It’s been a little while since we last saw a SilverStone unit come to the lab, but the wait is now over. Recently, SilverStone refreshed their ST75F-GS unit by cramming the same number of jiggawatts into a housing even smaller than the previous version did. Let’s find out how it performs.
SUPPLIED BY: SilverStone
PRODUCT: Strider Gold ST75F-GS v2
PROD LINK: ST75F-GS v2 Product Page
PRICE: $129.99 @ NewEgg
Price is at the time of testing!
Who’s ready for another power supply review? Well, if not, you’re in the wrong place because that’s all I’m here to do today. Right now, we’re going to have a look at the SilverStone Strider Gold S series again with the model you see in the shot above. The last time I saw one of the Strider Gold S units, it was when I reviewed the 1500W model, in which SilverStone attempted to do the impossible by cramming a ton of power into a housing smaller than we normally for such units.
Like that massive unit from last year, this here 750 watt model seeks to do much the same thing: put 750 watts into a smaller space than we’re used to. It’s 80 Plus Gold, it can run full power to forty degrees, it’s fully modular, and it’s only 140 mm deep.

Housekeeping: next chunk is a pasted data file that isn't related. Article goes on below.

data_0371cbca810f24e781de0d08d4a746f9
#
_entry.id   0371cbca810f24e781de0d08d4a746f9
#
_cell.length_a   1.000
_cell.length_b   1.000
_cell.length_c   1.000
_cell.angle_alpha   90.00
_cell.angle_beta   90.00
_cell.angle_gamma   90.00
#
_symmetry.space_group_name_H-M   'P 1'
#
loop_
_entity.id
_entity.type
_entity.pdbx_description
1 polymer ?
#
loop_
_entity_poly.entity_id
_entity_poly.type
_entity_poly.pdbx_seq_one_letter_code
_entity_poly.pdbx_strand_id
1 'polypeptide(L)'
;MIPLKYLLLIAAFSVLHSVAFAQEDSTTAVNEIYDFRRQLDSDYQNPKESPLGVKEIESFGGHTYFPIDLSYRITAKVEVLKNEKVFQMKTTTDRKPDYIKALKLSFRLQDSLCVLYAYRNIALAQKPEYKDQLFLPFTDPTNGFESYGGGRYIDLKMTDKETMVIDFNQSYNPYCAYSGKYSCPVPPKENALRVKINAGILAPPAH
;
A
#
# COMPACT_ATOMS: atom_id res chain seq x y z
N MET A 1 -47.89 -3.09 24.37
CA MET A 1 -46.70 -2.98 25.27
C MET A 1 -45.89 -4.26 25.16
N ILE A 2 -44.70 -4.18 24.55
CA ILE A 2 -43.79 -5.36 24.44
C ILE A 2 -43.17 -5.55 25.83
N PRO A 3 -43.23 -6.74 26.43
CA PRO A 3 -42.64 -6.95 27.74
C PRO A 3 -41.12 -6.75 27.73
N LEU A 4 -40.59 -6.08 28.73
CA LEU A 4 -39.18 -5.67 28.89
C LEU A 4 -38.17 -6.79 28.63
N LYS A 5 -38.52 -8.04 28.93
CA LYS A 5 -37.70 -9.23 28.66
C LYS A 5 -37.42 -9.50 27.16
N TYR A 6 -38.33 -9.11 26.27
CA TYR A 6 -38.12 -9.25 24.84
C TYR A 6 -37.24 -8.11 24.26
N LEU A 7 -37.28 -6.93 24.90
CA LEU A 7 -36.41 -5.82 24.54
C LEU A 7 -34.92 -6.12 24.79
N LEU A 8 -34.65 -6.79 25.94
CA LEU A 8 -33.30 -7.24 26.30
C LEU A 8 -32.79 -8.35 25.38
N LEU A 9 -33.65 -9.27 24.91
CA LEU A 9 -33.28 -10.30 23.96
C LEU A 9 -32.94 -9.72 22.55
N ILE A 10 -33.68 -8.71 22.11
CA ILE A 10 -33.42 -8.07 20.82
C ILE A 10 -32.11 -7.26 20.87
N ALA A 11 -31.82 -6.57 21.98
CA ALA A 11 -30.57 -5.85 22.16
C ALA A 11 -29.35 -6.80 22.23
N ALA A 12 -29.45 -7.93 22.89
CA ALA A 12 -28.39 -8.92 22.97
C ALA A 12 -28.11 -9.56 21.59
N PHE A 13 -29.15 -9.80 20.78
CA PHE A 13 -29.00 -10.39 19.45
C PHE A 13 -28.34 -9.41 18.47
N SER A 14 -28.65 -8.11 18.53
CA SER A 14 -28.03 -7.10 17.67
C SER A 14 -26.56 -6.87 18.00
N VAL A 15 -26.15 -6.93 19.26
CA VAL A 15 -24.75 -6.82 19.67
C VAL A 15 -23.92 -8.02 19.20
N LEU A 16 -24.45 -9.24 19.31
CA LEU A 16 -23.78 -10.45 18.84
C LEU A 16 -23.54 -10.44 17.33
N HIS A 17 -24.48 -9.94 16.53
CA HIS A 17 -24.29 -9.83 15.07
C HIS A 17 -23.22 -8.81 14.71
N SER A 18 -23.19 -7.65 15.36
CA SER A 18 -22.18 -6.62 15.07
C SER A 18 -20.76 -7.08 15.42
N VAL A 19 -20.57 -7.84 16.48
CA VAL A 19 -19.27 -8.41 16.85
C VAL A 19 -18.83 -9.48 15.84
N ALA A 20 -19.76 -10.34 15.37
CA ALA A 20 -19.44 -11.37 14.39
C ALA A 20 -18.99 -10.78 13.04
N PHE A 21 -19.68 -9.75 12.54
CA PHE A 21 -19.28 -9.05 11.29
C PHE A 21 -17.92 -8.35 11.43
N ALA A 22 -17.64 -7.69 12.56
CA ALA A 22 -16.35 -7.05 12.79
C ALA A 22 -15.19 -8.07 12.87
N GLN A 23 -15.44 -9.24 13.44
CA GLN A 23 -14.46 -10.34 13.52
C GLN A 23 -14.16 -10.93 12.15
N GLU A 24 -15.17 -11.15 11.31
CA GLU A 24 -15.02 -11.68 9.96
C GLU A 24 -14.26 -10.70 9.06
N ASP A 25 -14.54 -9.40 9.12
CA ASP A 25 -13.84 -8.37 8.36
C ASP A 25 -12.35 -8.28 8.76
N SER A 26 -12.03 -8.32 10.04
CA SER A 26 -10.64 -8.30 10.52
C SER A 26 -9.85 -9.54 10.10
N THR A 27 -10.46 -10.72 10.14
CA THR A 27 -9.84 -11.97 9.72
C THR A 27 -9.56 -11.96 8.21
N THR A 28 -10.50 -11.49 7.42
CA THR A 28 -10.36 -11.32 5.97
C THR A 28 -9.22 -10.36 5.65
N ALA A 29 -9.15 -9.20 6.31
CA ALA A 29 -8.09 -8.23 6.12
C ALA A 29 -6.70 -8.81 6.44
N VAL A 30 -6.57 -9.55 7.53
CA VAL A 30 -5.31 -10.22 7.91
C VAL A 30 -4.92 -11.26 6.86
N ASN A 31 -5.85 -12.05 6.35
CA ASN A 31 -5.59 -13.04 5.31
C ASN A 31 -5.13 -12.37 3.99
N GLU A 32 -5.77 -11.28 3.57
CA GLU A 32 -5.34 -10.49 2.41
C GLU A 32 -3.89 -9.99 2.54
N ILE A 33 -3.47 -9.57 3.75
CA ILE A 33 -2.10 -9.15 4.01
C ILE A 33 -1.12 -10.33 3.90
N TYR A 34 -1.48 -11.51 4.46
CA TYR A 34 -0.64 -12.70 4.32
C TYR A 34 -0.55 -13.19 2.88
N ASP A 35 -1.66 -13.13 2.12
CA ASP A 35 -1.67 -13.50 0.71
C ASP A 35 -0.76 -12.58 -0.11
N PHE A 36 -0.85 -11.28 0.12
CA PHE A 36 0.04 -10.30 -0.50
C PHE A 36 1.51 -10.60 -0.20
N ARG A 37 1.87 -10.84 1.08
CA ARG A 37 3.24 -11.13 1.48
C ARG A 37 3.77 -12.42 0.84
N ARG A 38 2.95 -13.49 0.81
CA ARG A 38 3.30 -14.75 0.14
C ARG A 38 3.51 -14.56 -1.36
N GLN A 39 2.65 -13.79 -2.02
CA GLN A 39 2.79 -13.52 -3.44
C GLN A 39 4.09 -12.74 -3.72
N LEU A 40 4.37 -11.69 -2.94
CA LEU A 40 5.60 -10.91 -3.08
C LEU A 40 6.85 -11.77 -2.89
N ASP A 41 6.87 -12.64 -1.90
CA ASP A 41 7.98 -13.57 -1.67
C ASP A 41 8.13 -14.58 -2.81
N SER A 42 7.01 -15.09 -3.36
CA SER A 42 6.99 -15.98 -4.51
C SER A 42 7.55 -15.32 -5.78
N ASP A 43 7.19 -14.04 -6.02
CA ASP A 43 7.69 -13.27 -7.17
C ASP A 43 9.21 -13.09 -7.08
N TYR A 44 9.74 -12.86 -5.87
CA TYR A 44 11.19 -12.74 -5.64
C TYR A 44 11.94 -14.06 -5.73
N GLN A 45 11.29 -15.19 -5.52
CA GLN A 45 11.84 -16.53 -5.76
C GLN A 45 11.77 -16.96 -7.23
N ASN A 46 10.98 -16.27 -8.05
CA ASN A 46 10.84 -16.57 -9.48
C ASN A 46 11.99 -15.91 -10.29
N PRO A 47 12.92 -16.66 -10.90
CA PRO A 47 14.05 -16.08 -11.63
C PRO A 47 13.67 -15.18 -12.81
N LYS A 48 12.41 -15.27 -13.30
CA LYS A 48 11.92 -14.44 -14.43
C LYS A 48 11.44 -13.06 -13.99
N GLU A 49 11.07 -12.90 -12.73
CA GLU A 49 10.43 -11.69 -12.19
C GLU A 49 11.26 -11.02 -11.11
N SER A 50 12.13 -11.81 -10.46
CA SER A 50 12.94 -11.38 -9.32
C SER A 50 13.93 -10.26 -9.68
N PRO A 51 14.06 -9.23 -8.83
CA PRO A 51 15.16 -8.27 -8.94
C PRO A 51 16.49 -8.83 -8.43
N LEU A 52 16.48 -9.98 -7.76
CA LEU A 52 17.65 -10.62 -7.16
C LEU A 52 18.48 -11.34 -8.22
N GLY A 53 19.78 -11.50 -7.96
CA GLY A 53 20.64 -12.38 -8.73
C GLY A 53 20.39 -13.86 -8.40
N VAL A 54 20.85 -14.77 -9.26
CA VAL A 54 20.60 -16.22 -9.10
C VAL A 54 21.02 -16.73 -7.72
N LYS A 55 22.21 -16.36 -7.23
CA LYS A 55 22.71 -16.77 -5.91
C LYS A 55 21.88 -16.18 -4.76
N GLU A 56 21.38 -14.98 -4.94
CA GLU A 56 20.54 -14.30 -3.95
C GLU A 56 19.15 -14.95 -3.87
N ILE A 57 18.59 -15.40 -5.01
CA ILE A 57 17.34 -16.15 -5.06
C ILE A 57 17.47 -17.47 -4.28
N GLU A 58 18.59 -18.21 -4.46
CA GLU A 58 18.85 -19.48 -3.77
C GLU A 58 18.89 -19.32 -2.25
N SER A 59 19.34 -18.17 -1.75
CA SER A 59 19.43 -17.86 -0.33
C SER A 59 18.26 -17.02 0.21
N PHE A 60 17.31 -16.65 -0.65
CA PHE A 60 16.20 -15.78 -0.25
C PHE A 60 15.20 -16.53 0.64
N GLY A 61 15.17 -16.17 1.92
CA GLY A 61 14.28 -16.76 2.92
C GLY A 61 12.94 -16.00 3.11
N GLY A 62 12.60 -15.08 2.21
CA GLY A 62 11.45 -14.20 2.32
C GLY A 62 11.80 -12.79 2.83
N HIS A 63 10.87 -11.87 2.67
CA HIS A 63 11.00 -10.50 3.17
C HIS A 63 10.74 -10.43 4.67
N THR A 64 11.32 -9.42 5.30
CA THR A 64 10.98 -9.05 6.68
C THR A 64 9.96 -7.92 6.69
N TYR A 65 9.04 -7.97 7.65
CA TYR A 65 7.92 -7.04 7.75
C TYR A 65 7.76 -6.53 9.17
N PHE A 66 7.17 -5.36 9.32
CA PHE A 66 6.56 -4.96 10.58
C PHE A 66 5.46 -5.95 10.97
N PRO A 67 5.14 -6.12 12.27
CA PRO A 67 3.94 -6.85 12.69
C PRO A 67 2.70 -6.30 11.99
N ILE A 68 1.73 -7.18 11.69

Like the front of the box, the other sides of the cardboard have some marketing. On the back panel, SilverStone again makes a big deal of the shallow housing. And it is indeed kind of a big deal… as SilverStone has traditionally taken a more laid back approach to performance, they needed to do something to differentiate themselves from the competition. Throwing a lot of watts into a package other vendors can’t match is certainly one way to do that.
I see a lot of mentions about fan silence on this here box, but so far haven’t seen much about what type of fan is being used. We’ll check that out before the review is done.
Power supplies usually come with cables, and this one is no exception. Here are the types of cables the box claims we’re getting. Wait… Berg connectors? Noooooooooooooooo! They better not be wired to the main cables, else I’m scoring against them.
The marketing train rolls through all sides of this box, doesn’t it?
Well, there’s our load table. I’m seeing plenty of juice on the 12V rail, so it appears we’re getting a nice VRM based design with this unit where the 12V rail powers nearly every output via voltage regulator modules. It’s basically the modern version of independent voltage regulation, able to power even zero loads on various rails without major consequences.
Let’s pop this unit out of the box and see what’s in there.
I’ve got some modular cables, a power cord, a power supply, some accessories in a bag, and the usual two manual SilverStone treatment.
We’re going to skip having a look at the manuals. SilverStone remains at the top of the heap for documentation – anything you want to know is in one or the other.
Two sets of screws (one set knurled), some velcro cable ties, and some zip ties come with the unit. Accessories are good, and these are good accessories.